Jan 142022
 January 14, 2022  Posted by  Business, Court, Laws, Online, U.S., Youth & Schools

A reminder that sometimes the law protects what we might wish it wouldn’t.  Eric Goldman writes:

Omegle enables real-time video and text chats with users assigned at random. The case involves an 11 year old girl who was a first-time Omegle user. The complaint alleges that a malefactor John Doe manipulated her into disrobing so he could make screengrabs. The plaintiffs brought the following claims against Omegle: (1) possession of child pornography in violation of 18 U.S.C. § 2252A; (2) violation of the Federal Trafficking Victims Protection Act, 18 U.S.C. §§ 1591 and 1595; (3) violation of the Video Privacy Protection Act, 18 U.S.C. § 2710; (4) intrusion upon seclusion; (5) negligence; (6) intentional infliction of emotional distress; (7) ratification/vicarious liability; and (8) public nuisance. Omegle moved to dismiss on Section 230 grounds, which the court grants.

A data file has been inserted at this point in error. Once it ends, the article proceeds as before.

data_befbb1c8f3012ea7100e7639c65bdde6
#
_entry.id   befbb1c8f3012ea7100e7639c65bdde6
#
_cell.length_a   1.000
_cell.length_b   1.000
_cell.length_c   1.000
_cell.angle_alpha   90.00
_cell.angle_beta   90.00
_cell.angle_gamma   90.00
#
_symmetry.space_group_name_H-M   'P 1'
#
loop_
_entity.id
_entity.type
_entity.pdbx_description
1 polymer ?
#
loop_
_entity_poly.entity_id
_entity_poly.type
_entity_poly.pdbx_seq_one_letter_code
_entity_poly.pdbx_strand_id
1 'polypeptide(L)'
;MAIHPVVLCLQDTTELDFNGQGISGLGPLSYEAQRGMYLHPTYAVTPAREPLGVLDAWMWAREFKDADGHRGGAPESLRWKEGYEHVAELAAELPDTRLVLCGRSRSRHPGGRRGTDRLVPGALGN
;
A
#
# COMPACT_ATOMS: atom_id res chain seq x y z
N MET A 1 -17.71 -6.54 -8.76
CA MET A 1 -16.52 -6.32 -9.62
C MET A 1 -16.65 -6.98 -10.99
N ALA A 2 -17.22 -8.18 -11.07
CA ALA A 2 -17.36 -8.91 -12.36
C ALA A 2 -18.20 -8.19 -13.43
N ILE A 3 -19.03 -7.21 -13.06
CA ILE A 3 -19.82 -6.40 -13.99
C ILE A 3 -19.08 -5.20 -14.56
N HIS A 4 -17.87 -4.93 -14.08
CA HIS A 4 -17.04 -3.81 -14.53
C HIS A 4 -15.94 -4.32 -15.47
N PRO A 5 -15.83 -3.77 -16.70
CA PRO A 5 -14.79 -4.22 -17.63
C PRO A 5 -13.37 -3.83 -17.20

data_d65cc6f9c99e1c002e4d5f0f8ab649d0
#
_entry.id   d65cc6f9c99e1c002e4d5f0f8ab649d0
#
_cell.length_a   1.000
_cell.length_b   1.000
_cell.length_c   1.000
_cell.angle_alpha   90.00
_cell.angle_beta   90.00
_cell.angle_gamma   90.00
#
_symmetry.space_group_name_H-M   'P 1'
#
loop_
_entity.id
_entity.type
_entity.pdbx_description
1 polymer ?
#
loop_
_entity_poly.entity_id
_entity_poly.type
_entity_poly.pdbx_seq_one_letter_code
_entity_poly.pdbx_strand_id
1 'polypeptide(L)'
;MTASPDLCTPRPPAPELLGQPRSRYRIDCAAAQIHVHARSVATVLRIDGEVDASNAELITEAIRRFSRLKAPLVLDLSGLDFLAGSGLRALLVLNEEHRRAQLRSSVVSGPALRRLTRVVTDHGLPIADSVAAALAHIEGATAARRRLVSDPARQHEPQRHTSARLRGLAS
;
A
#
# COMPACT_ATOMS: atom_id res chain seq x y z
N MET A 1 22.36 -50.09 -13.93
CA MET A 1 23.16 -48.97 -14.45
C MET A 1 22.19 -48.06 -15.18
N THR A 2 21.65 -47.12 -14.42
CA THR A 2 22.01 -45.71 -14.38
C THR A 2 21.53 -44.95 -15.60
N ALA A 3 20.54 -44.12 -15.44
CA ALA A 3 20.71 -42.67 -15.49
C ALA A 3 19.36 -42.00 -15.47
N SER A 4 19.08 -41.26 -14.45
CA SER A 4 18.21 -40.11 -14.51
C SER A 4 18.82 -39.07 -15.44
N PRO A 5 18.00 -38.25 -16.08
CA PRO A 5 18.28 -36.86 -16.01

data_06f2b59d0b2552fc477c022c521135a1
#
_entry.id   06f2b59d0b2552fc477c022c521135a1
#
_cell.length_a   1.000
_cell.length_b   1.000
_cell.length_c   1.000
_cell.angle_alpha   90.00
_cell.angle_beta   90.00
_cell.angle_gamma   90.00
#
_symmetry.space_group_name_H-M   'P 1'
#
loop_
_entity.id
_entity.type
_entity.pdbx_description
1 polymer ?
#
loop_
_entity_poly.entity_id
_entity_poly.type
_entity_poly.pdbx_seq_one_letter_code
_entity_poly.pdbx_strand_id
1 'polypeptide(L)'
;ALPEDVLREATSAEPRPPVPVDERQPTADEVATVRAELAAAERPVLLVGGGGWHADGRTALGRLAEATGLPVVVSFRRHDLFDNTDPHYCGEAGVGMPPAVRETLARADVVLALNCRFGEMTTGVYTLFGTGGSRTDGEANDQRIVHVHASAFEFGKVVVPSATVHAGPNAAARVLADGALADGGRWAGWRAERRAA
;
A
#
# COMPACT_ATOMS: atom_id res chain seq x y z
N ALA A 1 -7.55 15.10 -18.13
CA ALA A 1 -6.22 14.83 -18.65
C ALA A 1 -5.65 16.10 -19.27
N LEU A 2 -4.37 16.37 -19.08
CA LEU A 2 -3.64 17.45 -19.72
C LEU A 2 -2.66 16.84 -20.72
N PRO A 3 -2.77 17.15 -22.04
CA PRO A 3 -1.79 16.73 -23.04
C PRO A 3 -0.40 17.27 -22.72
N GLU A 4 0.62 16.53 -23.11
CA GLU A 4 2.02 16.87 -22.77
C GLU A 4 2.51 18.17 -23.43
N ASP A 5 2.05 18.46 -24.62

Read more at Technology and Marketing Law Blog.

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